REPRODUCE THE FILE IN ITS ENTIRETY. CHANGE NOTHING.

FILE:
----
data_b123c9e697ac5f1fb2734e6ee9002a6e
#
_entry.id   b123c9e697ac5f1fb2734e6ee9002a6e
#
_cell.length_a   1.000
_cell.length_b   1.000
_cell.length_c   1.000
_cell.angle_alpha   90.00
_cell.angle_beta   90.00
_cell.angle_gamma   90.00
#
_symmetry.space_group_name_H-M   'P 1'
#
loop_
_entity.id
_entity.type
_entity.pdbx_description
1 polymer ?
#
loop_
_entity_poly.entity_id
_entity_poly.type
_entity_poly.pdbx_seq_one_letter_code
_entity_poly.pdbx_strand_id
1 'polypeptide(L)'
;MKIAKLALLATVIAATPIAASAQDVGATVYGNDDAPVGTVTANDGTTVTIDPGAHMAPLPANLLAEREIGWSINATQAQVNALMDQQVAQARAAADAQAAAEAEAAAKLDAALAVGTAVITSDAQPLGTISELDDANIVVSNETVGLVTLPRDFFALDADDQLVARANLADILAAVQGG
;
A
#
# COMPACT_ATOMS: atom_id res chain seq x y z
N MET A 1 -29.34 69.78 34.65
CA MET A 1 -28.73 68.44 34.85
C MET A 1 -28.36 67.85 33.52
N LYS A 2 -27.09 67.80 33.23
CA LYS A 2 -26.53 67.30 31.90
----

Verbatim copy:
data_b123c9e697ac5f1fb2734e6ee9002a6e
#
_entry.id   b123c9e697ac5f1fb2734e6ee9002a6e
#
_cell.length_a   1.000
_cell.length_b   1.000
_cell.length_c   1.000
_cell.angle_alpha   90.00
_cell.angle_beta   90.00
_cell.angle_gamma   90.00
#
_symmetry.space_group_name_H-M   'P 1'
#
loop_
_entity.id
_entity.type
_entity.pdbx_description
1 polymer ?
#
loop_
_entity_poly.entity_id
_entity_poly.type
_entity_poly.pdbx_seq_one_letter_code
_entity_poly.pdbx_strand_id
1 'polypeptide(L)'
;MKIAKLALLATVIAATPIAASAQDVGATVYGNDDAPVGTVTANDGTTVTIDPGAHMAPLPANLLAEREIGWSINATQAQVNALMDQQVAQARAAADAQAAAEAEAAAKLDAALAVGTAVITSDAQPLGTISELDDANIVVSNETVGLVTLPRDFFALDADDQLVARANLADILAAVQGG
;
A
#
# COMPACT_ATOMS: atom_id res chain seq x y z
N MET A 1 -29.34 69.78 34.65
CA MET A 1 -28.73 68.44 34.85
C MET A 1 -28.36 67.85 33.52
N LYS A 2 -27.09 67.80 33.23
CA LYS A 2 -26.53 67.30 31.90